COVID relief for small businesses has expanded. Here’s what it looks like in Alaska right now.
- October 20, 2020
After months of waiting out the dark winter, Anchorage-area Airbnb hosts were ready to welcome thousands of tourists to the Alaska for weddings, vacations and cruises.
But the tourist season hasn’t come. Instead, vacation rental owners were hit with a tsunami of cancellations as the coronavirus pandemic forced political leaders to halt most travel and impose restrictions on people entering Alaska from out of state.
Over the past three years, real estate broker David Parks has built a mini Airbnb empire. It started with a unit in Bootlegger Cove and has grown to 19 properties. This spring, he’s remodeling seven more along Ship Creek.
“It’s been pretty bad,” he said. “The other day we were counting just over 700 cancellations.”
David Parks shows renovations at a downtown building that will have several AirBnB units, Thursday, April 30, 2020. (Anne Raup / ADN)
He, like others, cut his prices in hopes of getting some bookings. He’s had a bit of luck, though nothing close to his normal business.
AirBnB hosts in the Anchorage area have lost nearly all their customers as the vacation rental platform allowed penalty-free cancellations for spring bookings and Alaska Gov. Mike Dunleavy imposed a 14-day quarantine order for people entering the state.
With, relief is not in sight. Several hosts reported a need to tighten overall spending as their main or supplemental income stream dried up overnight. Additionally, money collected through the 12% tax imposed on Airbnb rentals by the municipality has taken the same hit, though the city declined to say how much revenue the platform brings. The city does not keep count of the number of Airbnb rentals in its jurisdiction.
Parks was hoping for a surge in bookings when the city and state relaxed shelter-in-place orders. So far that hasn’t happened, but he remains optimistic. Maybe travel restrictions will be lifted, he said, or hotels will remain shuttered through the summer, funneling extra business to Airbnb hosts. Alaska, with its vast space and sparse population, could become an alternative vacation destination for people who had planned trips to Europe or other crowded places, he said.
He said he’s trying to see this “shift in the market” as an opportunity: He’s willing to work with tourists to make his units safe and comfortable if they’re willing to travel.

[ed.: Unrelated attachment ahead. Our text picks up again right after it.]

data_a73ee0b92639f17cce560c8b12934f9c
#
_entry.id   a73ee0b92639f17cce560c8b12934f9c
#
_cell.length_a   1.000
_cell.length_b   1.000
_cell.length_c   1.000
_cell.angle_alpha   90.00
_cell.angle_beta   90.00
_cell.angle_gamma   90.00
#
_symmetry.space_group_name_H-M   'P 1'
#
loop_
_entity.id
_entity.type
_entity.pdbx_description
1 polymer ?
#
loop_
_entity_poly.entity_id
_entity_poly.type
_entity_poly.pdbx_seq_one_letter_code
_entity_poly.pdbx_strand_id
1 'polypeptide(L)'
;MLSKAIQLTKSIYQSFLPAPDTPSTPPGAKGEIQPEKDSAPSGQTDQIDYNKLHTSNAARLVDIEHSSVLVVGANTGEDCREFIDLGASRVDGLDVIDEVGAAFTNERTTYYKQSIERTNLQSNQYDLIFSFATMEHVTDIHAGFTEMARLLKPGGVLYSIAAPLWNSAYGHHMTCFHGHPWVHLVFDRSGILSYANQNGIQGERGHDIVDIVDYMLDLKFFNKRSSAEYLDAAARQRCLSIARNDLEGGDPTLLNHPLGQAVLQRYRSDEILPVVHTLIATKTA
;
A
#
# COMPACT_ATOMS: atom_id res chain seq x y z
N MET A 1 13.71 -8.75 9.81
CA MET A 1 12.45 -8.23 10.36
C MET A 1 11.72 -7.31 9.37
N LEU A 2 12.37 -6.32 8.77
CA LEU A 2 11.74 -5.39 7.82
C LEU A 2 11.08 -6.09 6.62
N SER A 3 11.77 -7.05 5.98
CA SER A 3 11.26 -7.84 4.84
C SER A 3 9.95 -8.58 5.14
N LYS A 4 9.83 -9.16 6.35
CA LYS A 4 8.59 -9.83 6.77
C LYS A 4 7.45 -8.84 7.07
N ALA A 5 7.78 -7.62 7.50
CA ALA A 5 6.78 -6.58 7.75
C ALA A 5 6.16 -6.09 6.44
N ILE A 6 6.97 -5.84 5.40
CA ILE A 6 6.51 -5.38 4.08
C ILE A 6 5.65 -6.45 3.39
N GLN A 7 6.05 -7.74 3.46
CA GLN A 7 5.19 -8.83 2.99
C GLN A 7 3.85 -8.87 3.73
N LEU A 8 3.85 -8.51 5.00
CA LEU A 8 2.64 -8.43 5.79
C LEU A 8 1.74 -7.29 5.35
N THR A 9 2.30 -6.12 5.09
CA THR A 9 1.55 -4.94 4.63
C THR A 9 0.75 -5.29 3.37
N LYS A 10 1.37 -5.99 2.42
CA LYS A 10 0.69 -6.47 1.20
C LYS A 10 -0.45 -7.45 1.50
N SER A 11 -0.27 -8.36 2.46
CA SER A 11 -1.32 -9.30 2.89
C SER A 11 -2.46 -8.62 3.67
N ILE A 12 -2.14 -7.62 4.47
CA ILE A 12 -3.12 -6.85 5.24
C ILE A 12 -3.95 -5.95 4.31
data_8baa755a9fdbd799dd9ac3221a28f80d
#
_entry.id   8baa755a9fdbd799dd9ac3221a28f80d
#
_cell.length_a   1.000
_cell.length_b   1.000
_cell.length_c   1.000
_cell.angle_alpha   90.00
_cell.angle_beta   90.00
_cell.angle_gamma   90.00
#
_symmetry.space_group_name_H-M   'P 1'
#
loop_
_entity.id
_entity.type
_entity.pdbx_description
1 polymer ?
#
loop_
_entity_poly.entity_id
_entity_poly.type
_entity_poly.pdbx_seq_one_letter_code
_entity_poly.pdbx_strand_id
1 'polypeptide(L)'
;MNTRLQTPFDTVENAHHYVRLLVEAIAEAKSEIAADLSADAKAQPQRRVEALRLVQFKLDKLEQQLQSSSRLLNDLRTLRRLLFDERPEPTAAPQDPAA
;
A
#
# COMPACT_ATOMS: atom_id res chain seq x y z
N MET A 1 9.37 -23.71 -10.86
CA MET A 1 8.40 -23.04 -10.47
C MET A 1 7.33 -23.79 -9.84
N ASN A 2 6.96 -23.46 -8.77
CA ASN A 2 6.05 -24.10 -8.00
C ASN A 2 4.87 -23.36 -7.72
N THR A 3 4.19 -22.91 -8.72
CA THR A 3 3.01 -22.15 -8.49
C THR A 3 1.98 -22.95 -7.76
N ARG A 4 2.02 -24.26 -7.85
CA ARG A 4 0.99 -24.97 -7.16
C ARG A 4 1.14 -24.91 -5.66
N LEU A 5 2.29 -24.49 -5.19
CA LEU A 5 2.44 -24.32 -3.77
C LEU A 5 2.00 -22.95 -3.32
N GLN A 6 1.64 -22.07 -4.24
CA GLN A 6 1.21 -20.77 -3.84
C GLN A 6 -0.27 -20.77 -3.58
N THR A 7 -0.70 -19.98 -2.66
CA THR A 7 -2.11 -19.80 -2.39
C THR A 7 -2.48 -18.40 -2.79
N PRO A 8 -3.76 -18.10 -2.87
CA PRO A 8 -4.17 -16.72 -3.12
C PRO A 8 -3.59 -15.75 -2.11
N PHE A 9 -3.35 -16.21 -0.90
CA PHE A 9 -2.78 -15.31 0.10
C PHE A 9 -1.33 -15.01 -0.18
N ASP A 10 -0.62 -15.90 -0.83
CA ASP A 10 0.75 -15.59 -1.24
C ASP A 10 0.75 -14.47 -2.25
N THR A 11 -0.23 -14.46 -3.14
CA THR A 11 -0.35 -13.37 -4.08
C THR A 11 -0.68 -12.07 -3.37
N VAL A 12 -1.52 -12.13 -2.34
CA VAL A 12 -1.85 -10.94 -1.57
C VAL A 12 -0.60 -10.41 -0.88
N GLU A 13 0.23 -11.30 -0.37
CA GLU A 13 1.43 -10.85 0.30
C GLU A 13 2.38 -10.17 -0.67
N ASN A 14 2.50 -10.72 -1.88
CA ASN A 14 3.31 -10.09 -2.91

Parks said he saw an initial hit of 70% to his business and has gotten some back, but as he continues spending on the remodel of seven downtown Anchorage units, a busy summer would be welcome.
“It’s very nerve-wracking to continue to invest in that,” he said.
Anchorage residents Christina and Bob Kelly got into the vacation rental business last summer, after buying and remodeling a South Addition duplex in April 2019.
Immediately, business took off. Then they lost all of their spring bookings overnight.
They’ve still managed to drum up some business, however.
One tourist broke an arm in Alaska right before travel restrictions were put in place, and booked one of the units when their stay was unexpectedly extended. Also, an Anchorage resident had their seasonal work outside Anchorage fall through due to the virus. Their lease was up, so they booked a long-term stay in one of the units.
Christina Kelly features cleaning products in her ad for the Airbnb unit she runs. (Screenshot)
Christina Kelly, who does all of the cleaning, runs an ozone generator to disinfect the home between guests. To highlight safety measures for potential guests, she posted a photo of the generator, Clorox wipes and Lysol spray in her Airbnb ad.
They’ve thought about trying to rent the units on one-year leases, but they still have tourists booked through summer, and they would get fined for canceling the bookings. For now, they hope to break even as they rely on income from day jobs.
“We are kind of just riding it out to see where things go,” Christina Kelly said.
Brad Allen, an Anchorage dentist with a practice in Eagle River, who rents out a cabin in Girdwood, said he’s lost $6,000 in canceled bookings, and estimates another $10,000 in new bookings compared to business in 2019.
“It’s been quite a ride,” said “I pretty much lost every booking between March 15 to the end of May.”
Allen said he usually makes about $30,000 during the busy summer months, but he isn’t counting on that this year.
“My life, personally, has been affected tremendously,” Allen said. “We’ve cut back on everything.”
So far, Airbnb is allowing customers to cancel trips until the end of May, but the company sent Allen an email this week saying that policy could be extended into June.
“Come June 1, that’s high season,” he said. “I’m able to command $215 per night.”
Allen has the means to endure such a hit. He owns his own dental practice in Eagle River, though that has also taken a massive hit as nonemergency dental procedures were postponed. The lack of business reverberates through the economy, he said: He didn’t hire contractors to upgrade the cabin this year, and the woman who cleans between guests is out of work.
To lure in some locals seeking a change of scenery during socially distant times, Allen slashed his rate in half. He’s been able to get a handful of bookings that way.
Lynne Dorran’s three rental cabins in Girdwood are her sole source of income, though her husband has a separate job. She’s found some renters, such as workers on the North Slope afraid to leave the state due to travel restrictions, but lost 80% of her revenue, she said.
She said she has customers with trips planned later in the summer who have reached out to her for guidance. She doesn’t know what to tell them.
“I guess I haven’t heard about how we are supposed to be preparing for the future,” she said. “Summer is going to start in two weeks.”
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